Criminal Background Sidebar: One of the PCs, Ninewise the Initiate of Ranald, was created with the Criminal Background card. Her answers to the questions on that card made it clear that she was arrested by Captain Baerfaust himself within the past few years. The Captain was forced to acquit and release her due to sworn testimony of a businessman named Friederich Grosz who honestly believed Ninewise to be innocent of the crime (though in truth she wasn't). Ninewise is a bit of a local hero amongst the underclass because of it, as acquittals by any means short of trial by combat are extremely rare in the Empire. Being unable to successfully prosecute a criminal of relatively low stature definitely undermined his position within the city. That said criminal is, perhaps unknown to him, a friend of a friend, just makes it more complicated.

Talk turns to Ingo, who is Captain Baerfaust's nephew, gone missing these past two weeks. Hrulgar was friends with Ingo, and noticed his absence almost immediately because they'd had plans for dinner or some such the day after he was last seen. He'd checked with a few other war buddies since then, and no one knew where Ingo had gone. The Captain doesn't know either, but suspects foul play.

Ingo Baerfaust had been aware of the rumblings about the changes in the criminal landscape of the wharf district. He was doing some "unofficial" investigating around the docks, and had promised to report his findings back to his uncle. On the night he was last seen, he'd left a note for Marcus in the Captain's office. Unfortunately, Ingo's handwriting was notoriously bad, he'd barely learned his letters within the past few years. The note was almost entirely illegible, except for one word that seemed to be written with great deliberation. "Jade". It meant nothing to the Captain. He planned to harangue his nephew about it the next day, but had not seen him since.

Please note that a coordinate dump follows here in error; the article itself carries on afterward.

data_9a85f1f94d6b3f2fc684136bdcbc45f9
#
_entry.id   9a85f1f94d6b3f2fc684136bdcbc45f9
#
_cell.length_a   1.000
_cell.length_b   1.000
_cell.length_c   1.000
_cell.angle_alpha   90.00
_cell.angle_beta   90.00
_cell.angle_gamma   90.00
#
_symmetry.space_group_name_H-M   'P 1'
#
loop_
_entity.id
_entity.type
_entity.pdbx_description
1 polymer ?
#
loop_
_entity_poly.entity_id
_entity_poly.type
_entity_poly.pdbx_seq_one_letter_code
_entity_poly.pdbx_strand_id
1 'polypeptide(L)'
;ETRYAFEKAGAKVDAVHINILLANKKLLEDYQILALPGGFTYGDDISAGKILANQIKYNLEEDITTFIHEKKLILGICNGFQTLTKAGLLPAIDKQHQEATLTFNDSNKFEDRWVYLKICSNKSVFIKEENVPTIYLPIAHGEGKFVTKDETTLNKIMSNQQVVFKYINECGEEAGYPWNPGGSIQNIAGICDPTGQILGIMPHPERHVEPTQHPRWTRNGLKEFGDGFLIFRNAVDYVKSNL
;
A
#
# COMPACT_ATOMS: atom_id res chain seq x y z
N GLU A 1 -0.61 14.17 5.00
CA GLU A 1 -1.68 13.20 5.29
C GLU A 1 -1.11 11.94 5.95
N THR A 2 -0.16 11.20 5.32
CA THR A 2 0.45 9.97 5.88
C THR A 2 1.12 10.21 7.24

Hrulgar asks if the note is available for him to look at. Alas as parchment is expensive, and Marcus thought for certain he would see his nephew again soon, the letter was thrown in the palimpsest bin.

Palimpsest Sidebar: Palimpsest is the common middle-ages practice of bleaching the ink off of a parchment so that it can be used again. The document had no doubt already been recycled before its was ever known that it might well contain Ingo's last words.